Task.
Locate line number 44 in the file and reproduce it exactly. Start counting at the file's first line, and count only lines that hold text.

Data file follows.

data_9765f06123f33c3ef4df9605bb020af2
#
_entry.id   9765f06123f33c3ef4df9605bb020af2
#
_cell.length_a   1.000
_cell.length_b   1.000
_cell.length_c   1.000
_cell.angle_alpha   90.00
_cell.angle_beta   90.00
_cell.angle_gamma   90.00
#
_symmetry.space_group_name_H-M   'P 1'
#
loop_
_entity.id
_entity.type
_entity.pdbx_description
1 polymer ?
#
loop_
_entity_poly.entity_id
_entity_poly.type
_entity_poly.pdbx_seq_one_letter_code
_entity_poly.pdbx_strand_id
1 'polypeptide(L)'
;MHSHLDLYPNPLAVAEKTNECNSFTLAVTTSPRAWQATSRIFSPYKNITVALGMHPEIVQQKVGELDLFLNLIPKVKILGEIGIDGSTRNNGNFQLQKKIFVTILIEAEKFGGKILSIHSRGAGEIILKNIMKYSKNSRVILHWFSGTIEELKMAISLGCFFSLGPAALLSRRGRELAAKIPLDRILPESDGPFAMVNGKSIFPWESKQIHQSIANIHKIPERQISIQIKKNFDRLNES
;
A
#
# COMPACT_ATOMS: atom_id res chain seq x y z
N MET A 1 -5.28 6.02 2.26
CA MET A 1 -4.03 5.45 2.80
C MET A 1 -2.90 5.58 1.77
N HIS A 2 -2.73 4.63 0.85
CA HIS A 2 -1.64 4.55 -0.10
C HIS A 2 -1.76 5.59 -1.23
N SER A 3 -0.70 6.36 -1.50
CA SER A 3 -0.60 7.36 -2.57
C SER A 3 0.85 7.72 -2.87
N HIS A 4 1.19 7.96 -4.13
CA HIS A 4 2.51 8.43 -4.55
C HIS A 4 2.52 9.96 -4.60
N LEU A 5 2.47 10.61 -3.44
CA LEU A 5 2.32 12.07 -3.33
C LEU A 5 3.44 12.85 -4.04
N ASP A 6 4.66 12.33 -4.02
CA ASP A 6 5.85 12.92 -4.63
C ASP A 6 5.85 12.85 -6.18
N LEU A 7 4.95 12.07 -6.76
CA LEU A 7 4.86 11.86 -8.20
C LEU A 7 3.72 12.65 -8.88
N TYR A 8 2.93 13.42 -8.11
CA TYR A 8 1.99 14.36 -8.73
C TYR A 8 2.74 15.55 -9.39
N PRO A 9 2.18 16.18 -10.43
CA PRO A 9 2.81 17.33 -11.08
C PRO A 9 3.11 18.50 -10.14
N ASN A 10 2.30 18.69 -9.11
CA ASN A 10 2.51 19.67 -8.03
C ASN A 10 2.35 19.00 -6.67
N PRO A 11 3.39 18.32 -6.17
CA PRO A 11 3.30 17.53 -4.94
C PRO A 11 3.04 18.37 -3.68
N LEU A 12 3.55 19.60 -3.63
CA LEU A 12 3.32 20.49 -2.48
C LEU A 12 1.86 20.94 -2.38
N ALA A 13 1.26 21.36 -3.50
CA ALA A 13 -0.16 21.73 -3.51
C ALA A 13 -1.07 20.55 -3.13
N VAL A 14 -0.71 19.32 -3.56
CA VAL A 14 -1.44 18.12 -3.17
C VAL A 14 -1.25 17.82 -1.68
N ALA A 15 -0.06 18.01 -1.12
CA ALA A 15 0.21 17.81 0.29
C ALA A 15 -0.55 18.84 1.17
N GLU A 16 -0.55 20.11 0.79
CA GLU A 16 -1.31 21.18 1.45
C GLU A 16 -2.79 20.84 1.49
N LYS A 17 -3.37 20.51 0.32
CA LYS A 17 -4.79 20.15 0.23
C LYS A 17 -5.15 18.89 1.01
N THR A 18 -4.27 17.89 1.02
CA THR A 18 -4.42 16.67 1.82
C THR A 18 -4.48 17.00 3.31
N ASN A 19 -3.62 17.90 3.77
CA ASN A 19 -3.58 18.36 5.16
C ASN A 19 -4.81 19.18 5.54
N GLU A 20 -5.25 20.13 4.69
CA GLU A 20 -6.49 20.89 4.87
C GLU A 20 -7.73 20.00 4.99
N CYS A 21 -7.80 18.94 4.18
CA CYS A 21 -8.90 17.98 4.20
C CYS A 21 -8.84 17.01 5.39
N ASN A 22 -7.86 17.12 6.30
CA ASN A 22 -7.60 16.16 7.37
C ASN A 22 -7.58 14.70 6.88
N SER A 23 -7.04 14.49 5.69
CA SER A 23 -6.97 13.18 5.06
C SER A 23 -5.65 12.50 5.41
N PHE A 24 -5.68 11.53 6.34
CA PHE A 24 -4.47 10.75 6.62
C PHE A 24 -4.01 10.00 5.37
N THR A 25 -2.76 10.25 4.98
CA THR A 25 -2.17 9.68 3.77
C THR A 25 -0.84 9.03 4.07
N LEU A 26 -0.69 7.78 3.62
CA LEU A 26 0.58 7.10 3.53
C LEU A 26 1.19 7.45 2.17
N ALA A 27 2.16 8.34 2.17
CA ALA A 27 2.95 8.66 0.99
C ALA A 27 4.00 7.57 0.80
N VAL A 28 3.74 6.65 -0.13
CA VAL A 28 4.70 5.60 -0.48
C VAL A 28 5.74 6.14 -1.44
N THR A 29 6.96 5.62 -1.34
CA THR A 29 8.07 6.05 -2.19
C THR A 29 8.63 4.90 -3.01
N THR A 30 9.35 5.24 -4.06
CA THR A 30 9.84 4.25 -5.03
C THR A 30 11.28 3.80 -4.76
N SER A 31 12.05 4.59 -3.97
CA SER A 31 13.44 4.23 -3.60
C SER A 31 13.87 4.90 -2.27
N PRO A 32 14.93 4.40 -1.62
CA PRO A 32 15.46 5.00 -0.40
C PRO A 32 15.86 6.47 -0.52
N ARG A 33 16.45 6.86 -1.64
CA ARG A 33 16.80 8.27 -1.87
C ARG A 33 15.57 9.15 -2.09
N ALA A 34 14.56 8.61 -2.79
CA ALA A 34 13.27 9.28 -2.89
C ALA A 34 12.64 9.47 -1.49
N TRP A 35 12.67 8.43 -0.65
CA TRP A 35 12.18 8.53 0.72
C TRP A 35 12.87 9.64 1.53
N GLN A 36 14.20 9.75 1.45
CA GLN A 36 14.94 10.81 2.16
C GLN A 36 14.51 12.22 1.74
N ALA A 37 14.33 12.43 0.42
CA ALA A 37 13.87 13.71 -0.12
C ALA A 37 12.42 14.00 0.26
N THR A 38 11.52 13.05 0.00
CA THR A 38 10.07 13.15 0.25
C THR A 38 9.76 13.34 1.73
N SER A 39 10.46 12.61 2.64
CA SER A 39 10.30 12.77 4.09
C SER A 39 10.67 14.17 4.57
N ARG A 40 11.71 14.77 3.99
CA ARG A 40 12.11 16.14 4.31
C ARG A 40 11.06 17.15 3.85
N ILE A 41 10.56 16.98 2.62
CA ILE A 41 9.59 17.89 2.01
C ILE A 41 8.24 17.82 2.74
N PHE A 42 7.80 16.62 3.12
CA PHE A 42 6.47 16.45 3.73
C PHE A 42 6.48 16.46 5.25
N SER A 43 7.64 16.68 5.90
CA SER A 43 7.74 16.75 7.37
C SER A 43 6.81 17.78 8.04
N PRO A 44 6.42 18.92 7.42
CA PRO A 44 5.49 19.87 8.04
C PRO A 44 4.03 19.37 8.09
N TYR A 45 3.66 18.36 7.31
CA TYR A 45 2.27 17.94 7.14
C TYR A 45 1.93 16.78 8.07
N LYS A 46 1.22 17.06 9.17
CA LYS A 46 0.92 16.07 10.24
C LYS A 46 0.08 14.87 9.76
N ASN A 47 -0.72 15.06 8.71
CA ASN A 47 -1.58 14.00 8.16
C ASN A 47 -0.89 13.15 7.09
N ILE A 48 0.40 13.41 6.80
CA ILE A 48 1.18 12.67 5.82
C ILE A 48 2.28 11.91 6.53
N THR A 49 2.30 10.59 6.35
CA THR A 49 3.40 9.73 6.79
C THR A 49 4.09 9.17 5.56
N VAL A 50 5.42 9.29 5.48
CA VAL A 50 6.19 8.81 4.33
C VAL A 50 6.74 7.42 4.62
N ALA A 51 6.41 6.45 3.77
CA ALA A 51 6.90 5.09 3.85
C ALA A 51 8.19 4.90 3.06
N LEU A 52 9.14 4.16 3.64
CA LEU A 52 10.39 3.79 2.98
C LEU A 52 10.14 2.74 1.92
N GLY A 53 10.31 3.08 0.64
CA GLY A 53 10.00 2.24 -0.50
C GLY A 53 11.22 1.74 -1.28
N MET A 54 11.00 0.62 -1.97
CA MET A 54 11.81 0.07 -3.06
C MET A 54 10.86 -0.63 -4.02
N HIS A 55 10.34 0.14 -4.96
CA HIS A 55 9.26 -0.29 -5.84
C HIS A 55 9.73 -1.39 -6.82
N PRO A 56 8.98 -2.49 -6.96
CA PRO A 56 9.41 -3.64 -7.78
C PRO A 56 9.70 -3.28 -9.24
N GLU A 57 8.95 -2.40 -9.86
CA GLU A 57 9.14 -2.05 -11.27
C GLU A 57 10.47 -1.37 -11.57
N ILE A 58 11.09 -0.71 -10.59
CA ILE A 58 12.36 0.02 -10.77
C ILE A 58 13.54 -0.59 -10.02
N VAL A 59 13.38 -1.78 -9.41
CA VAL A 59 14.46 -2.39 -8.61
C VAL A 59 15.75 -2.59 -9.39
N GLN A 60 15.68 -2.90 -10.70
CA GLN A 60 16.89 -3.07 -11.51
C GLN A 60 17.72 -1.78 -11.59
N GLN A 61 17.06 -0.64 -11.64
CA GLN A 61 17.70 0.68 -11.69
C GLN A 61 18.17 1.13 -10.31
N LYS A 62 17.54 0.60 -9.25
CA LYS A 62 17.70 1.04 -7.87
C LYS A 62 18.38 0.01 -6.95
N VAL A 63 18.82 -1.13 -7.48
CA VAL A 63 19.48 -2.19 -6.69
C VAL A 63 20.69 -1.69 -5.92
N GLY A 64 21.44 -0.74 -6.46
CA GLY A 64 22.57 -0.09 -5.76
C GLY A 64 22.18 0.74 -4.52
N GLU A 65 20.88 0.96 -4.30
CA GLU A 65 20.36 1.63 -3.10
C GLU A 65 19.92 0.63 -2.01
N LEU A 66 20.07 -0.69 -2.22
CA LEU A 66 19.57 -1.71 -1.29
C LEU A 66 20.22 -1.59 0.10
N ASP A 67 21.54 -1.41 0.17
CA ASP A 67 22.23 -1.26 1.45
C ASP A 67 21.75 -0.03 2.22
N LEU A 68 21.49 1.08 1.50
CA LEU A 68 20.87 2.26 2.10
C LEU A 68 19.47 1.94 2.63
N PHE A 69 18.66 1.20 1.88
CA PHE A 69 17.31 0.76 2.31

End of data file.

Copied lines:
CA LEU A 5 2.32 12.07 -3.33